Christmas Eve Morning ’22

Curdled by the cold and suspended by a wind
that could send old badgers deeper into their burrows,
wrinkled clouds furrow across the morning.

Beneath a thin crust of ice and snow,
hardened by three days of northern Canada
blowing through northeastern Kansas
at forty miles-an-hour
all the way to the Gulf of Mexico,

the flint-faced surface of the earth
bears no reflection of muted sunrise
broken by bare-branched hardwoods
scratching their way into morning
along the stony bluffs 
forming the southern border
of Peter’s Creek.

Slight streaks of orange 
cluster around the bright core
as the sun barely breaks through
a thin rim of sky only slightly higher
than the tops of the trees.

Snow and fescue crunch beneath our boots
as we walk through the stinging wind,
love and duty sending us
down toward the barn
where the two horses wait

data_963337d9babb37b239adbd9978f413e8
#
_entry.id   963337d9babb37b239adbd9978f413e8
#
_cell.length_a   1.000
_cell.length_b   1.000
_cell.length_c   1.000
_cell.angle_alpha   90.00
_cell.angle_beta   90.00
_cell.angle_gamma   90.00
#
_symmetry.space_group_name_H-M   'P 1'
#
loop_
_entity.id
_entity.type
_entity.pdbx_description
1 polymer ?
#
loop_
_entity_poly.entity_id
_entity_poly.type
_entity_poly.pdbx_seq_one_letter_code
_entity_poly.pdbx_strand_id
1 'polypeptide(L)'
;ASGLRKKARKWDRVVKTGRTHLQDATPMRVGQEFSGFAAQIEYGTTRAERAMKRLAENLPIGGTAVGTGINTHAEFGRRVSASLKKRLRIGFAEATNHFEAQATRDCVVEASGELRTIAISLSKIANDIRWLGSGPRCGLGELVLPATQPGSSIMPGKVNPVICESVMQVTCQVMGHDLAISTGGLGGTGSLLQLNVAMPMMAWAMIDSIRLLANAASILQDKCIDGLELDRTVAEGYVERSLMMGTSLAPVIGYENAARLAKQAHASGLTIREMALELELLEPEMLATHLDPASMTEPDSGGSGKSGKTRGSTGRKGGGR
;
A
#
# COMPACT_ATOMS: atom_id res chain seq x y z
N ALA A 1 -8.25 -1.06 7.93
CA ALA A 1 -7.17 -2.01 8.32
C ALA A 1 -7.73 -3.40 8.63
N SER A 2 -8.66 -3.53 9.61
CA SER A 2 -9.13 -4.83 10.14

for fresh feed and alfalfa,
standing with their hooves an inch above the ground,
suspended by pads of ice packed hard as stone.

While they eat, we lift one foot at a time,
hammering as if trying to bust concrete,
until their feet can once again touch the frozen earth,
at least until they walk once again out across the snow
to the big bale of hay
standing underneath the maple tree in the paddock.

Above the clouds,
a fiercely blue sky
holds taunting promise
that before this day is done,
the harsh winds will be gone
and we will sit on warm seats
sipping hot coffee,
staring at blinking lights and ribbons of satin,
talking of Christmas,
words and memory helping hold close
those we love and miss the most.

H. Arnett

About Doc Arnett

Native of southwestern Kentucky currently living in Ark City, Kansas, with my wife of twenty-nine years, Randa. We have, between us, eight children and twenty-eight grandkids. We enjoy singing, worship, remodeling and travel.
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